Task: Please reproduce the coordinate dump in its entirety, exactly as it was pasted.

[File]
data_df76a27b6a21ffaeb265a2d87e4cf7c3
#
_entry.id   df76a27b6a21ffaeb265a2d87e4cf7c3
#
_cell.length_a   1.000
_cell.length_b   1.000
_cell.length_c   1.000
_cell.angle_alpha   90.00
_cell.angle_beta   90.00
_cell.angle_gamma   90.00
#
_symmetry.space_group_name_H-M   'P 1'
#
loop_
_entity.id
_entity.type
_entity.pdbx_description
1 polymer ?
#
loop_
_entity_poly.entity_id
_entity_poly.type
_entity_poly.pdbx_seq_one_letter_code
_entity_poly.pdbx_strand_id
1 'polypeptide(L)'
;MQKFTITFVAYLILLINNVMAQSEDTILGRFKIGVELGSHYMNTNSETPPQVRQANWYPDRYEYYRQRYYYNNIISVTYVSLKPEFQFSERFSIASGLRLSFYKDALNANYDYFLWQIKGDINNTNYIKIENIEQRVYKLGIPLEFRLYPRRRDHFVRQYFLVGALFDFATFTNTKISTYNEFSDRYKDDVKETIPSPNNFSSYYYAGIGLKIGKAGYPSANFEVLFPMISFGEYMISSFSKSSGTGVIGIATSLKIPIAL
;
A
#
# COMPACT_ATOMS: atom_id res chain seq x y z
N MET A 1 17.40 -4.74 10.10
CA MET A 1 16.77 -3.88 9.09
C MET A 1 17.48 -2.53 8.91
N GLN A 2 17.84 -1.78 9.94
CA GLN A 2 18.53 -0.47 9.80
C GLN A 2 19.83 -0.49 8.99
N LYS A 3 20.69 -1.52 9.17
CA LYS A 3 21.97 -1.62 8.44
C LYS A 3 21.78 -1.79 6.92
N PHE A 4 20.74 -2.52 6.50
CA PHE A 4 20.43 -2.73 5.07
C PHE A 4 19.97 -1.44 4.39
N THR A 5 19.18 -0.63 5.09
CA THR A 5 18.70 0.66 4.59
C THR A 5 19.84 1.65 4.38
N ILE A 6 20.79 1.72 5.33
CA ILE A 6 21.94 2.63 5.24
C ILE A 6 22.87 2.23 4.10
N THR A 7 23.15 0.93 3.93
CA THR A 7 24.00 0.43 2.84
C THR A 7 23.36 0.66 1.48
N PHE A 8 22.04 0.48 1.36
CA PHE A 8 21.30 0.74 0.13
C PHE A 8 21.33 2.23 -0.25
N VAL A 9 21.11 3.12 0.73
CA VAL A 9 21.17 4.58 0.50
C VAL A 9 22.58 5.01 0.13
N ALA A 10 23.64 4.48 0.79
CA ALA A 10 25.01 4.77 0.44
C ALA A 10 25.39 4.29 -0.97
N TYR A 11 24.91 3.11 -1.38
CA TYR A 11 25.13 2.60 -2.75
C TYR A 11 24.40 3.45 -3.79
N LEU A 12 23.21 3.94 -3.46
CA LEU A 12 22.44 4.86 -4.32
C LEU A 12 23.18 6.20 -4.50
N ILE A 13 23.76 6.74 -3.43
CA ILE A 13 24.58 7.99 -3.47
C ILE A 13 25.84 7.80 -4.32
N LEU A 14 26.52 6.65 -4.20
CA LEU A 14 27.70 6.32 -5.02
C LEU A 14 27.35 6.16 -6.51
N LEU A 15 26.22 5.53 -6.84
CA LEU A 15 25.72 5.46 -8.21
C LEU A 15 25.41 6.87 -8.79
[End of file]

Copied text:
data_df76a27b6a21ffaeb265a2d87e4cf7c3
#
_entry.id   df76a27b6a21ffaeb265a2d87e4cf7c3
#
_cell.length_a   1.000
_cell.length_b   1.000
_cell.length_c   1.000
_cell.angle_alpha   90.00
_cell.angle_beta   90.00
_cell.angle_gamma   90.00
#
_symmetry.space_group_name_H-M   'P 1'
#
loop_
_entity.id
_entity.type
_entity.pdbx_description
1 polymer ?
#
loop_
_entity_poly.entity_id
_entity_poly.type
_entity_poly.pdbx_seq_one_letter_code
_entity_poly.pdbx_strand_id
1 'polypeptide(L)'
;MQKFTITFVAYLILLINNVMAQSEDTILGRFKIGVELGSHYMNTNSETPPQVRQANWYPDRYEYYRQRYYYNNIISVTYVSLKPEFQFSERFSIASGLRLSFYKDALNANYDYFLWQIKGDINNTNYIKIENIEQRVYKLGIPLEFRLYPRRRDHFVRQYFLVGALFDFATFTNTKISTYNEFSDRYKDDVKETIPSPNNFSSYYYAGIGLKIGKAGYPSANFEVLFPMISFGEYMISSFSKSSGTGVIGIATSLKIPIAL
;
A
#
# COMPACT_ATOMS: atom_id res chain seq x y z
N MET A 1 17.40 -4.74 10.10
CA MET A 1 16.77 -3.88 9.09
C MET A 1 17.48 -2.53 8.91
N GLN A 2 17.84 -1.78 9.94
CA GLN A 2 18.53 -0.47 9.80
C GLN A 2 19.83 -0.49 8.99
N LYS A 3 20.69 -1.52 9.17
CA LYS A 3 21.97 -1.62 8.44
C LYS A 3 21.78 -1.79 6.92
N PHE A 4 20.74 -2.52 6.50
CA PHE A 4 20.43 -2.73 5.07
C PHE A 4 19.97 -1.44 4.39
N THR A 5 19.18 -0.63 5.09
CA THR A 5 18.70 0.66 4.59
C THR A 5 19.84 1.65 4.38
N ILE A 6 20.79 1.72 5.33
CA ILE A 6 21.94 2.63 5.24
C ILE A 6 22.87 2.23 4.10
N THR A 7 23.15 0.93 3.93
CA THR A 7 24.00 0.43 2.84
C THR A 7 23.36 0.66 1.48
N PHE A 8 22.04 0.48 1.36
CA PHE A 8 21.30 0.74 0.13
C PHE A 8 21.33 2.23 -0.25
N VAL A 9 21.11 3.12 0.73
CA VAL A 9 21.17 4.58 0.50
C VAL A 9 22.58 5.01 0.13
N ALA A 10 23.64 4.48 0.79
CA ALA A 10 25.01 4.77 0.44
C ALA A 10 25.39 4.29 -0.97
N TYR A 11 24.91 3.11 -1.38
CA TYR A 11 25.13 2.60 -2.75
C TYR A 11 24.40 3.45 -3.79
N LEU A 12 23.21 3.94 -3.46
CA LEU A 12 22.44 4.86 -4.32
C LEU A 12 23.18 6.20 -4.50
N ILE A 13 23.76 6.74 -3.43
CA ILE A 13 24.58 7.99 -3.47
C ILE A 13 25.84 7.80 -4.32
N LEU A 14 26.52 6.65 -4.20
CA LEU A 14 27.70 6.32 -5.02
C LEU A 14 27.35 6.16 -6.51
N LEU A 15 26.22 5.53 -6.84
CA LEU A 15 25.72 5.46 -8.21
C LEU A 15 25.41 6.87 -8.79